"Remember that the most valuable antiques are dear old friends." — H. Jackson Brown, Jr.
The owner of this deep-buttoned leather sofa had just finished redecorating the interior of his home and decided that this sofa needed the same treatment. The photos below highlight the transformation.
"The answer, my friend, is blowin' in the wind." — Robert Allen Zimmerman (Bob Dylan)
One thing I have learned in this business is to expect the unexpected. Old leather household items are occasionally brought to me for repair, but nothing prepared me for this set of vintage bellows with a zebra mane decoration which its owner had brought all the way from Zimbabwe. They still like to use the bellows when lighting their open fire, but the poor old thing had lost its puff. And no wonder: the leather valve had perished and was full of holes. Using the old leather as a template and following the original design, I managed to restore the bellows to full working condition and improve its appearance at the same time, right down to its new brass decorative nails.
I enjoy challenges like this as they present an opportunity to find a solution while learning along the way, which is one of my Core Values. The photos below tell the story of how the job progressed to completion. The owner was absolutely thrilled with the end result.
Occasionally we get asked to do jobs which fall outside our area of expertise. When that happens, we like to refer our clients to local businesses which specialise in that particular craft. One example is Jill Rose of Spellbound Quality Bookbinding, who recently repaired a client's antique cutlery box. The box was encased with a heavy grade of embossed paper, which is possibly why its owner thought it might have been leather. I left the box in Jill's capable hands, and she did a beautiful job, as you can see below.
"To stay ahead, you must have your next idea waiting in the wings."
Recently I received a call from the owner of a local second-hand store asking me to come and inspect a leather wingback chair and its matching footstool no longer wanted due to their condition. When I arrived in the store and saw the chair, I could see why. Apart from its unattractive mustard orange colour, the chair had suffered severe damage through deterioration in areas typically most neglected: the headrest and hand areas of the armrests. Sadly, this problem can generally be avoided simply by regular care and maintenance. By the time it gets to this stage, however, it requires professional attention.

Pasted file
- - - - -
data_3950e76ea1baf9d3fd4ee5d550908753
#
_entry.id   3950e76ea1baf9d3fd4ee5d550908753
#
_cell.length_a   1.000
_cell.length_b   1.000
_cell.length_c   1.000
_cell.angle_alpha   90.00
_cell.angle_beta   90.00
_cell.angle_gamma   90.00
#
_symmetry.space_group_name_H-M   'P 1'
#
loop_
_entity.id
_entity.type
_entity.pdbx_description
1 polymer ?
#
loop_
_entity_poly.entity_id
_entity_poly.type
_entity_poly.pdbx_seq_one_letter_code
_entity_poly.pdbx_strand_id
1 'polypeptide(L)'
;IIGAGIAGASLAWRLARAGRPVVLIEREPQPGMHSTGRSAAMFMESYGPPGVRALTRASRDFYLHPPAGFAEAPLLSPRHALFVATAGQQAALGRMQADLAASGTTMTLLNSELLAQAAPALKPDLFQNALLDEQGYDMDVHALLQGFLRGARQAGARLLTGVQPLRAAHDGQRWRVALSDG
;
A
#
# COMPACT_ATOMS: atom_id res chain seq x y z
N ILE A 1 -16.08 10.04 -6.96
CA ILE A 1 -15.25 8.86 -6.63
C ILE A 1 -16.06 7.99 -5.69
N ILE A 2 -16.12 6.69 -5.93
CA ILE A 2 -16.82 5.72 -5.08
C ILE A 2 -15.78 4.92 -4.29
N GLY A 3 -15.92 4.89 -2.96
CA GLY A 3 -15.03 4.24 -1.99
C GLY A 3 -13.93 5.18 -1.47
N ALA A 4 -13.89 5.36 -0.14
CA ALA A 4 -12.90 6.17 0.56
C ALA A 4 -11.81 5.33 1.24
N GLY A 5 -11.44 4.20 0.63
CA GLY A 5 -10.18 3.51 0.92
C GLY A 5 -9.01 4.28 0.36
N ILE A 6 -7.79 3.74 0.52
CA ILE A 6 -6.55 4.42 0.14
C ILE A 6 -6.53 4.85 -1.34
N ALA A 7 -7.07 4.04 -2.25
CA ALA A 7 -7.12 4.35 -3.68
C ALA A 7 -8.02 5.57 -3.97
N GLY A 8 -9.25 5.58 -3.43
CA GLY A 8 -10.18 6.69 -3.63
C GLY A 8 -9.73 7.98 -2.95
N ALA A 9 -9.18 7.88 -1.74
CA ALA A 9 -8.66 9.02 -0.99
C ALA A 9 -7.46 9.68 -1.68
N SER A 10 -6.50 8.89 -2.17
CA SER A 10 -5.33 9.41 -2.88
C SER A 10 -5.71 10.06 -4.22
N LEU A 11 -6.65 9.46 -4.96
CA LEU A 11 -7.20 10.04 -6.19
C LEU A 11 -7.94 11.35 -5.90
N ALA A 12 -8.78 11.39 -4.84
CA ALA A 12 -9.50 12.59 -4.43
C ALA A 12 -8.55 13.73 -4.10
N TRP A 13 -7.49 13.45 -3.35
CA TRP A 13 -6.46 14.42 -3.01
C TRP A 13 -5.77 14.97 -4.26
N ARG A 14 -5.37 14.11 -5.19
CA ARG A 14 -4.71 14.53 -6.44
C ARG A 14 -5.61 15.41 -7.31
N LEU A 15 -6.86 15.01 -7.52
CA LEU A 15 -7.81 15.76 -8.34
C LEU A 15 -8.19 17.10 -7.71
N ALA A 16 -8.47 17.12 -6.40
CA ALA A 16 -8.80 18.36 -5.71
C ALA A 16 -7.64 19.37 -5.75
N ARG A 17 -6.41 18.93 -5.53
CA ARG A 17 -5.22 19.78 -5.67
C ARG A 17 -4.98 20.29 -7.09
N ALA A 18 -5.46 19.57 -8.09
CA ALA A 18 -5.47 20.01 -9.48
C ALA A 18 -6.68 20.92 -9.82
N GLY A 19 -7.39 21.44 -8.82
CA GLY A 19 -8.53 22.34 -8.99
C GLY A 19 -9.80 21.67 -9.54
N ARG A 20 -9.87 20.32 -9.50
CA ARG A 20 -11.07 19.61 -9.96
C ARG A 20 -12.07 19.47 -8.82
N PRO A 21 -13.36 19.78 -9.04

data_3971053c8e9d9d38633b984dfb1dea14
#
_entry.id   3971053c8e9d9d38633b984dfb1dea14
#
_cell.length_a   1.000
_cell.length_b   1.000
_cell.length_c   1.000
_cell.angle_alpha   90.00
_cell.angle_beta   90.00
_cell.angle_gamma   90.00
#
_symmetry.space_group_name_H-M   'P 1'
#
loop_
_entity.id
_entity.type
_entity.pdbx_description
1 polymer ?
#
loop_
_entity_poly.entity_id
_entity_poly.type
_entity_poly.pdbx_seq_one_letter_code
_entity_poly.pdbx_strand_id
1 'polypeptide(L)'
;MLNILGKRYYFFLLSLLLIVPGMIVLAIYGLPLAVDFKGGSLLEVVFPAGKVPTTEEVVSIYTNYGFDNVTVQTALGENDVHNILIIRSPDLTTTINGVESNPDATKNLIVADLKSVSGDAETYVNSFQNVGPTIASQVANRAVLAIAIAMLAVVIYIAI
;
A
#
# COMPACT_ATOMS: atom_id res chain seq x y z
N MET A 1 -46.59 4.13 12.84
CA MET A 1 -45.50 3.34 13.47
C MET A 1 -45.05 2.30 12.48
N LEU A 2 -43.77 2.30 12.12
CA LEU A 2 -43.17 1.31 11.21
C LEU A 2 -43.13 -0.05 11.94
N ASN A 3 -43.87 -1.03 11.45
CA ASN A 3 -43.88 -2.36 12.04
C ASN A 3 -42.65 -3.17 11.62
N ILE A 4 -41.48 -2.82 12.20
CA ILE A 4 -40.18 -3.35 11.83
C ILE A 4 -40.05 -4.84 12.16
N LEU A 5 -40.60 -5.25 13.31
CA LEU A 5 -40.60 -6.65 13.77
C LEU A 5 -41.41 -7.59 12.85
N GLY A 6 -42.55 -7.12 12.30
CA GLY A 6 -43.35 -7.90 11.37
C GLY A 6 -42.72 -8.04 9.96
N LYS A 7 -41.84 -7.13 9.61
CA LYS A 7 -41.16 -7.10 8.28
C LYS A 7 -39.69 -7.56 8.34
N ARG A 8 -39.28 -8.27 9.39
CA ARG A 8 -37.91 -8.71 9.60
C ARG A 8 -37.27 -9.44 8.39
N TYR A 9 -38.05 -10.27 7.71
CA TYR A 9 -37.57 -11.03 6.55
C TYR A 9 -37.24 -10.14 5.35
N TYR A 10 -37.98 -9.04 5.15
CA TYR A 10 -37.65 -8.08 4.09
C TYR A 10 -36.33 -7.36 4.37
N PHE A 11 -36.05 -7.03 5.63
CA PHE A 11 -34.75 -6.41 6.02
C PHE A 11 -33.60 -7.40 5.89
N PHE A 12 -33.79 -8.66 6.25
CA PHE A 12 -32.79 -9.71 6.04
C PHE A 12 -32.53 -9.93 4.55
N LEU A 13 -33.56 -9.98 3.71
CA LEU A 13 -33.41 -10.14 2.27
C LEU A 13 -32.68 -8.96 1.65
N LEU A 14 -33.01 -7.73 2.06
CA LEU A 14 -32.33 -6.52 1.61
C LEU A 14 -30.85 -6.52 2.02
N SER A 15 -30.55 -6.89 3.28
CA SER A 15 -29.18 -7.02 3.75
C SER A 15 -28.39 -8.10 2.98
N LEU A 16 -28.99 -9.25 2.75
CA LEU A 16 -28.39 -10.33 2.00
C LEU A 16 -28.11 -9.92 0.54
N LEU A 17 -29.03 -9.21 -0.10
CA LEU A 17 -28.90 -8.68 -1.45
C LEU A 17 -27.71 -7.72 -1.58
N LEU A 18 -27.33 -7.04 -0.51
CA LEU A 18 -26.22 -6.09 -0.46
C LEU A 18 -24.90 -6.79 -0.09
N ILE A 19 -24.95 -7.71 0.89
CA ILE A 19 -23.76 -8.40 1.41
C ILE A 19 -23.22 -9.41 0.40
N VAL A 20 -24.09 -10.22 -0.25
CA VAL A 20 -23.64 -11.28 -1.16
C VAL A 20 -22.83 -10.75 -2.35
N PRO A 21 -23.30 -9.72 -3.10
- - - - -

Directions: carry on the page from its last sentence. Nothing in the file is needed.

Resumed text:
After a brief appraisal I gave the store owner an indication of what it might cost to restore the chair. A few days later, I had another call: a prospective buyer was interested in the chair and would I undertake its restoration? No problem. I contacted the buyer to discuss options, provided a quote, and got the go-ahead.
By all appearances, the ends of the armrests on this leather chair were in the worst state and initially looked beyond hope. They had clearly been subject to years of hand oil and soiling, causing the finish to break down and the leather to develop surface cracking. A close examination, however, revealed the potential for restoration. I had to remove the surface contamination, prepare and fill the cracks, then allow it to cure. The following photos show the dramatic transformation before and after the repair work when the base colour is applied, but before the final antiquing process with the darker top coat blend and clear finish.
The remaining photos show the very pleasing contrast between the original condition and finished result, and we received a wonderful testimonial from the happy owner.
The following advertorial appeared in the December 3, 2013, issue of the Wairarapa Midweek, and it seems to have struck a chord with its readers. Since its publication we've had a number of calls from people with leather furnishings in need of love and attention!
"Fashions fade, style is eternal." — Yves Saint-Laurent